3. User Experience & Reach

    How have your partner’s existing products been received and utilised by patients? What are their satisfaction ratings like? How much time elapses from product release to usage? And how are patients reacting to DTx? Without trust in the product, adherence will remain low amongst the adoption cohort. Finally, have they cracked the cultural nuances of a particular geography? Without this, adoption will suffer. 

    These are the key questions to ask yourself when looking at your DTx engagement metrics.

  4. Clinical Alliance

    How does the DTx company collaborate with clinical experts and health care providers? DTx is designed to prevent, treat or manage a health condition and collaboration and integration of healthcare provider work-flows into the product is crucial to ensure success.  It is important not to underestimate the impact of clinical trust in your product. Without trust, adoption simply won’t occur. If you look closely at the Rx velocity of solutions that have achieved adoption, this clinical trust is key.

    Does the company use a B2B model or a B2C? DTx is a prescription product and hence the ideal route is to go via HCPs.

  5. Criticalities

    How does your potential partner deal with critical issues like  IP, product ownership and product design/development?

    Knowing what you want, and what your partner can offer early-doors will be key to selecting a partner whose values are aligned with your own.

Being an End to End Partner (300)

If you’ve followed these ground rules, you’ll be ready to select the right partner for your company.

Once selected, it’s important to ensure that operations run smoothly, end-to-end, in order to achieve scalable growth.

The process starts with defining your need. What is the use case you need to solve? It is important that this decision is not siloed. You will need to engage in wide and deep pan organisational collaboration between your product, clinical and design teams to create a tight scope of work.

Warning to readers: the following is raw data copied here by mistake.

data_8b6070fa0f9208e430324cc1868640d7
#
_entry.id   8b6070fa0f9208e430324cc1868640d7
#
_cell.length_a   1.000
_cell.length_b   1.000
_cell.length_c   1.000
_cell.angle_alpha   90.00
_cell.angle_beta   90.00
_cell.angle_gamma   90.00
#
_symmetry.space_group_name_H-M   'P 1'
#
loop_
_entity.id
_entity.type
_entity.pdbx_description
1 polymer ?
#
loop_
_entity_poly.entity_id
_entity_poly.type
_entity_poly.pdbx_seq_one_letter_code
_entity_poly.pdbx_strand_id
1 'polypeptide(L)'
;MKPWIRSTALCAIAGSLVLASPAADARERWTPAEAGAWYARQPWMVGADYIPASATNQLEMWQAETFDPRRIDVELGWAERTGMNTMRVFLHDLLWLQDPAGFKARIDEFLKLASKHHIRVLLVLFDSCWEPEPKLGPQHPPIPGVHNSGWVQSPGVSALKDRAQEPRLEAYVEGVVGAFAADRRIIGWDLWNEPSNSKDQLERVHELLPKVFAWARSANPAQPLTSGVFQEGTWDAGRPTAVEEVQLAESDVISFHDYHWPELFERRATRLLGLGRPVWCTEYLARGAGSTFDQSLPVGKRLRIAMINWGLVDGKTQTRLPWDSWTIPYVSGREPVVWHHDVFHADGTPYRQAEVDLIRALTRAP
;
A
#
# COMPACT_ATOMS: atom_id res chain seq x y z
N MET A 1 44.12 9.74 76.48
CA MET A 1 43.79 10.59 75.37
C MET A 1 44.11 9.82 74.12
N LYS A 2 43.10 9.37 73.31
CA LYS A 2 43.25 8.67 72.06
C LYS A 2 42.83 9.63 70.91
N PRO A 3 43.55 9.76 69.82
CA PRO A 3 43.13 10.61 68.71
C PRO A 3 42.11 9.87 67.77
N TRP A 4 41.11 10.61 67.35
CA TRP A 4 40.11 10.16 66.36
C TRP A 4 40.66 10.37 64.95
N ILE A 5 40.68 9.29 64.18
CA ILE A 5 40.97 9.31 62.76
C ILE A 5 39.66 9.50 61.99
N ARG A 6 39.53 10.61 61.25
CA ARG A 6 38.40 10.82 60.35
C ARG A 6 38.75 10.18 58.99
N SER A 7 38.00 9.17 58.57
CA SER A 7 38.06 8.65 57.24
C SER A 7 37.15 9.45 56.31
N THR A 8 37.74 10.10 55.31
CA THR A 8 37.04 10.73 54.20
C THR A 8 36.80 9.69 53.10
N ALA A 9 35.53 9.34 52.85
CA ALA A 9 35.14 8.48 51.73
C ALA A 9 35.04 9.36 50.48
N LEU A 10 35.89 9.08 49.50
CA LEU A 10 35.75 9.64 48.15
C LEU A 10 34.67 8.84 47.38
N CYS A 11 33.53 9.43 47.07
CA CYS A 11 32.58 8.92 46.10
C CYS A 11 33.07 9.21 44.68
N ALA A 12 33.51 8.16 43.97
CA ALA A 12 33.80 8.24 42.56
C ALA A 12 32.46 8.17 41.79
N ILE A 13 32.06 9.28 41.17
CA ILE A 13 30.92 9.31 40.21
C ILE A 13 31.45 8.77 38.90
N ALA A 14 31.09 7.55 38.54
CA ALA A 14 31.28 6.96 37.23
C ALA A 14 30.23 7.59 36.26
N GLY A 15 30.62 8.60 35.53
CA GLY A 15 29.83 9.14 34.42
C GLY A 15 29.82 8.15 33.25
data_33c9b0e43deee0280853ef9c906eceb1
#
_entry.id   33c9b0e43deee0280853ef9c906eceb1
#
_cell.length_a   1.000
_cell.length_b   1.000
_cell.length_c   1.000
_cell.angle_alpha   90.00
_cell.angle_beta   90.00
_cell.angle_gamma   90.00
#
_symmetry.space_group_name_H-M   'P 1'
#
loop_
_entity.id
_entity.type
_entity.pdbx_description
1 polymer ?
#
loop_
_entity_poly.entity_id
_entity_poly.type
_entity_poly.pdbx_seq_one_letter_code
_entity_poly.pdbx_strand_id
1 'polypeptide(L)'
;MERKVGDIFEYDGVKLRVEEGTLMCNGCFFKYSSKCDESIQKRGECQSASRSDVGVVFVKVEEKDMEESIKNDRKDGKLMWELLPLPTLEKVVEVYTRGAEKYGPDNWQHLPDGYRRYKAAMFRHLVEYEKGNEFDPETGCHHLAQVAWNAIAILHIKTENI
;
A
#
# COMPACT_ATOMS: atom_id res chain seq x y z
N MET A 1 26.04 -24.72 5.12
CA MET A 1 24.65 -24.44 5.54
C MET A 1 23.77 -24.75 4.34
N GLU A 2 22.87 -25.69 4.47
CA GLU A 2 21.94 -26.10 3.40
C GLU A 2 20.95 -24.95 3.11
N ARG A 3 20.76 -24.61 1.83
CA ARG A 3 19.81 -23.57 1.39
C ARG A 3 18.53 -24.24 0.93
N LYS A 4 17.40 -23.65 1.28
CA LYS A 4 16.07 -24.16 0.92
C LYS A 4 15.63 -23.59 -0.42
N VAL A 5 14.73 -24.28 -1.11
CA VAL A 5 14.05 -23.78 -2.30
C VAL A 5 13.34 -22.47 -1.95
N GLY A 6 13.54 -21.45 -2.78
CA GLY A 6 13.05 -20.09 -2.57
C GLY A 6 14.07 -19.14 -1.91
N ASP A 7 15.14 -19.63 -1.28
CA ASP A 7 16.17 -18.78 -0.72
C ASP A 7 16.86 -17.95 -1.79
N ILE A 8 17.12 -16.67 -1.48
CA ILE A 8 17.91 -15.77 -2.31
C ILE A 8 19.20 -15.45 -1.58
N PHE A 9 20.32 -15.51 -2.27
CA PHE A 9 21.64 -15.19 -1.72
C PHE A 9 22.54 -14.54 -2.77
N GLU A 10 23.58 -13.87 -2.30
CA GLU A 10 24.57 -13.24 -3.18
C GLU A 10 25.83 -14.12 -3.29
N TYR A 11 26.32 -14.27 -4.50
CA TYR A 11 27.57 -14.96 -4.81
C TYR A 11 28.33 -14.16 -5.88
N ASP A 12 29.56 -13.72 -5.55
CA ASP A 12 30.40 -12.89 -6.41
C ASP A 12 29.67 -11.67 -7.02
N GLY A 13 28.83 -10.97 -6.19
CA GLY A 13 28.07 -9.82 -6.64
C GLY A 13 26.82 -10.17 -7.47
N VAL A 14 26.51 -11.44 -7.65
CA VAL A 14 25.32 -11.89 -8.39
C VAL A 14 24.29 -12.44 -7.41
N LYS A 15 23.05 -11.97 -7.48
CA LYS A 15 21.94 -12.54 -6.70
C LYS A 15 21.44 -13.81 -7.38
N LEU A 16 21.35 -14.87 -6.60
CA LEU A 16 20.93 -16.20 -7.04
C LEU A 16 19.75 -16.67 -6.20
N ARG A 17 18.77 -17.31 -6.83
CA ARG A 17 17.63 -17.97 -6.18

Once you’ve decided on a use case, the next stage is design – developing software by utilising a close knit group of patients, providers, and pharma partners. In doing so, it’s important to utilise industry best practice and to understand that these processes are always iterative. 

This phase is resource intensive, but crucial to the success of the overall project.

Once a design has been decided upon, DTx moves to the development phase. It helps if your DTx partner is already regulatory approved, as you’ll need to be both agile and quality compliant to develop something that can be validated.

Wherever you’re based in the world, in healthtech, validation is king. Not only in terms of regulatory approval and compliance, but also to establish safety, efficacy, acceptance, usability and quality of the product.

If you’ve designed, developed and validated your product, then the chances are the next step is regulatory approval. This can be the time consuming part, and a strategy to overcome it in advance is recommended. Regulation is a time-consuming process and the intricacies of applying and submitting to regulatory bodies is better off with a partner who recognizes the nuances of the minefield that is compliance. The key checklist for compliance is: